Fable is a Zeitgeist piece with its deliciously warm sax ostinato over gently relentless piano lines falling like tears. It’s a desperately sad tune full of wistful longing. A lyrical sax solo by Miles is followed by the frankly haunting sound of Munk on guitar. You are drawn to the interplay of Smyth and Munk dancing together and in the background the ever-present piano and bass riff eternally pulse. The head then returns, if you can even call it a head, for it is really a riff: the oscillating heartbeat of this tune.
In Stoop Kid, (named after the band’s namesake, everyone’s favourite 90s cartoon Hey Arnold!) gone is the world of Fable. The tune opens in a chaotic conversation of sounds upon which the chatter then unites in unison stabs of exclamation. This is followed by a conversation between instruments, with different voices and characters clearly evident. When we read the album sleeve we discovered it is based on episode of Hey Arnold! where the protagonist is ‘afraid to leave his stoop’. The tension is evident and conversation clear.
Sevens is a cacophony of scalic runs in complex time with the band walking up and down their instruments. In the strict formal counterpoint the classical influences are evident creating a mesmerising effect in its relentlessness.
Listening to Spring Song after Sevens is like entering a different wold. Mellifluous sax sings over the guitar. It is refreshing to hear an album that is not afraid of variety or diatonic tonality. When the rest of the band come in (piano with the trademark elegant drone) the colours are gorgeous, a palette of watercolours meandering together to create beautiful new shades. Spring Song also features an elegant solo from bassist Flo Moore.
It’s notable that (as we’ve said before) this isn’t a band of soloists. Instead Moore, Smyth and Brigg ‘hold the complex grooves together, support and interplay with Miles and Munk like an experienced family and put the spark into the group.’
The album’s title track Confession is a tune of guilt, worry, strain and obsessiveness. The 7/8 groove is interspersed by a variety of different emotions: calm, angst and destruction. This becomes the freeist tune on the album and we hear a mind distracted, evolving and filled with tension. This is where it all comes out, a wonderful musical confession of feeling, ending with bartok-esque bell tolls on the piano. The confession is over.
The final tune of the album, Soldier On, is a slow balm to soothe the tension of Confession. The ethereal opening guitar statement is followed by a tune that is resolute in keeping going. The signature repetitive lines are evident. They are literally soldiering on, lost in melody and colour.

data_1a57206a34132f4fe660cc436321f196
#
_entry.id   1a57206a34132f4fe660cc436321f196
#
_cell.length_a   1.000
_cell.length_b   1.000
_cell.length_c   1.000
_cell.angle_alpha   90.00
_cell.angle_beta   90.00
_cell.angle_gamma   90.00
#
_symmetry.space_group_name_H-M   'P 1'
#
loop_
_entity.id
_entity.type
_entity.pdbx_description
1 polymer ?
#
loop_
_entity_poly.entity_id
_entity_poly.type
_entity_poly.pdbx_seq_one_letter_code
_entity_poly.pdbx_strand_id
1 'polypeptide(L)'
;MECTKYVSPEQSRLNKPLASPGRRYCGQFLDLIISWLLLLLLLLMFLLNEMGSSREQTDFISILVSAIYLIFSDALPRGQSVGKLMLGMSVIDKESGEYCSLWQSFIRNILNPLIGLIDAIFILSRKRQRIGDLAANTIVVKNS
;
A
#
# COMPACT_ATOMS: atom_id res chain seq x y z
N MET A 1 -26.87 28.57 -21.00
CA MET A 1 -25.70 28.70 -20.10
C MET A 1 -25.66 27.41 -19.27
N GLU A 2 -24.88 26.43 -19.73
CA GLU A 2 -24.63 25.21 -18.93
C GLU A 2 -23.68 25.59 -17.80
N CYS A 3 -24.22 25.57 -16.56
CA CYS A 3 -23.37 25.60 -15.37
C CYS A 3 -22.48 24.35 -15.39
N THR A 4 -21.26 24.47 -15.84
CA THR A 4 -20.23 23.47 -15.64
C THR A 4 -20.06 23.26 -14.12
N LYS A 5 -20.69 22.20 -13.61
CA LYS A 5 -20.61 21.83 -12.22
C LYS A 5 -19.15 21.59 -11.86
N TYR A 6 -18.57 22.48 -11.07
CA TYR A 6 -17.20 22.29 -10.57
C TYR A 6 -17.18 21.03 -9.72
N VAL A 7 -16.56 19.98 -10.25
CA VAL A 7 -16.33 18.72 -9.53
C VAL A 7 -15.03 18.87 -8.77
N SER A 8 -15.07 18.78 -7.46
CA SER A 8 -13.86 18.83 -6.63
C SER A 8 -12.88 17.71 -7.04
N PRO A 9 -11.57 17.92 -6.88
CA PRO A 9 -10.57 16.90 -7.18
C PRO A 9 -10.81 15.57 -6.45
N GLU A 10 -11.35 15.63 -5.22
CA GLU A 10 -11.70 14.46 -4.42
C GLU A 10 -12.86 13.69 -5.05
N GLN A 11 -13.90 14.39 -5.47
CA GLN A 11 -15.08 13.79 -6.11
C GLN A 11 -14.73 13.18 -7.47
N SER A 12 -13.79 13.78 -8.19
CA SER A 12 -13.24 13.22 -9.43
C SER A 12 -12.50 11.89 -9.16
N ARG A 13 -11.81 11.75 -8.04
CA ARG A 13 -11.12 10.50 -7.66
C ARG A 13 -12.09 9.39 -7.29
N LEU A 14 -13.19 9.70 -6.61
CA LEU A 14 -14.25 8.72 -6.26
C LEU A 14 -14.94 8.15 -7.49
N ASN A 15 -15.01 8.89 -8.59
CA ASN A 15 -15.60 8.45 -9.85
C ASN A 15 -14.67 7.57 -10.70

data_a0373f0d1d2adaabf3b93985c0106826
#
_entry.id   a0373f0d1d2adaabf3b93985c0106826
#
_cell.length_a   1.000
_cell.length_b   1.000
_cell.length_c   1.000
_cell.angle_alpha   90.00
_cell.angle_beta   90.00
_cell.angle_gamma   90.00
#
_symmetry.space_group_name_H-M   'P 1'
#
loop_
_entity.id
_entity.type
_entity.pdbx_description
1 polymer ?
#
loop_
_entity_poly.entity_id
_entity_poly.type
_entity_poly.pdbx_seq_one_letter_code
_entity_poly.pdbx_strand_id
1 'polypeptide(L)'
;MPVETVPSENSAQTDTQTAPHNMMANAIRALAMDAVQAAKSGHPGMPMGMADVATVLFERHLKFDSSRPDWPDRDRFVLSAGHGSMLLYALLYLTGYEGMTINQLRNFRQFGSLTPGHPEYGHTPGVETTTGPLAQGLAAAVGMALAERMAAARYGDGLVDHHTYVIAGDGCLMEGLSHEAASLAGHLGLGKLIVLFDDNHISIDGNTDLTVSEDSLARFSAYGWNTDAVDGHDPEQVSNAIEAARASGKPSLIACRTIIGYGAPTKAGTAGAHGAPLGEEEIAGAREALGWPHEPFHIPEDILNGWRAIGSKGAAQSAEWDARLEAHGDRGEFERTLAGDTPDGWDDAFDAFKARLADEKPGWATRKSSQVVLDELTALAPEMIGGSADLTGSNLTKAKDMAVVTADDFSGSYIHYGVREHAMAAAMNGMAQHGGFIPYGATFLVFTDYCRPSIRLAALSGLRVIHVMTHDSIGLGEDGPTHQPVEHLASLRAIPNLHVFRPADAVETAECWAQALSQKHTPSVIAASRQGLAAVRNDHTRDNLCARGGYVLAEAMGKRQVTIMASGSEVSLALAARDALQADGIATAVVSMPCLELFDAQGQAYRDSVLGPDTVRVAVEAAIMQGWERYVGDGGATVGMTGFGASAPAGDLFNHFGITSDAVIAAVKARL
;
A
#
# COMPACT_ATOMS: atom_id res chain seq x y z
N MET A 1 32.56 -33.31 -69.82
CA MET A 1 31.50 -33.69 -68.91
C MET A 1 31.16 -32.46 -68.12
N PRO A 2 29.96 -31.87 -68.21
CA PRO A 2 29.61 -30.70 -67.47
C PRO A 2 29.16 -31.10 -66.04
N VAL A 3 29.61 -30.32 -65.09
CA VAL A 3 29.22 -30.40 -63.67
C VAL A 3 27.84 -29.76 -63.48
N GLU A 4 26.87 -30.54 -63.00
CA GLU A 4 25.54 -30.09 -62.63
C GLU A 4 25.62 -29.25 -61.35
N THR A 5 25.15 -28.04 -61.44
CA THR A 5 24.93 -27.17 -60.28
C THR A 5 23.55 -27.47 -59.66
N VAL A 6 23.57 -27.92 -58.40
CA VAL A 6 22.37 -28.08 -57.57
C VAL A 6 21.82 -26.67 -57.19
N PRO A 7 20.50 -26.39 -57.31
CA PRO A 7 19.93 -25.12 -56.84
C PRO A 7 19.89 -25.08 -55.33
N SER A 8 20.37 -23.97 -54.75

Confession is an album with classical and free jazz influences sitting side-by-side. Lyrical melodies sing above beautiful, agonisingly relentless ostinato-esque musical lines. It is an album that explores so many colours but never sits on one too long, and is never satisfied with just one sound. It is an album that constantly seeks new direction, a river pushing against the rocks with flair to make new paths. Confession is a creatively inspired, diverse and emotionally complex debut album. Can’t wait to hear what comes next.
Tuesday 2nd Feb 2016 – Sam Crockatt Quartet CD Launch @ Pizza Express 19:00 £15
‘Saxophonist/composer Sam Crockatt launches his third album ‘Mells Bells’ on Whirlwind Recordings. The band is made up of four of the most in-demand and creative musicians on the UK scene, including Kit Downes on piano, Oli Hayhurst on double bass, and James Maddren on drums. Their first album ‘Howeird’ won album of the year in the Parliamentary Jazz Awards in 2009′more info here
Thursday 11th Feb 2016 Zoe Rahman Trio @ St James Theatre 20:00 £17.50
‘Known for her powerful technique, wide-ranging imagination and exuberant performance, she has become a highly sought-after musician, working most recently with the likes of Courtney Pine, George Mraz and Jerry Dammers’ Spatial AKA Orchestra. She is joined by her trio featuring drummer Gene Calderazzo and bass player Mark Lewandowski’ more info here
Monday 22nd Feb 2016 – Can of Worms presents Mike Soper Trio @ Jazz at the Oxford 20:30 £10/£5 ‘Can of Worms explores that happy and unpredictable space where written and improvised worlds collide, diving deep into group improvisations and compositions featuring taut, tense grooves, wailing sax-confessionals and all-out glorious free-jazz’more info here
Thursday 25th Feb 2016 – Fletch’s Brew @ Royal Albert Hall/Elgar Room 21:15 £13.75 ‘In 2010, drumming tour de force Mark Fletcher founded Fletch’s Brew with Laurance Cottle (bass), Jim Watson (keyboards), Paul Stacey (guitar), Freddie Gavita (trumpet/flugelhorn) – a band which blurs the boundaries of musical styles and surpasses preconceived notions of jazz’more info here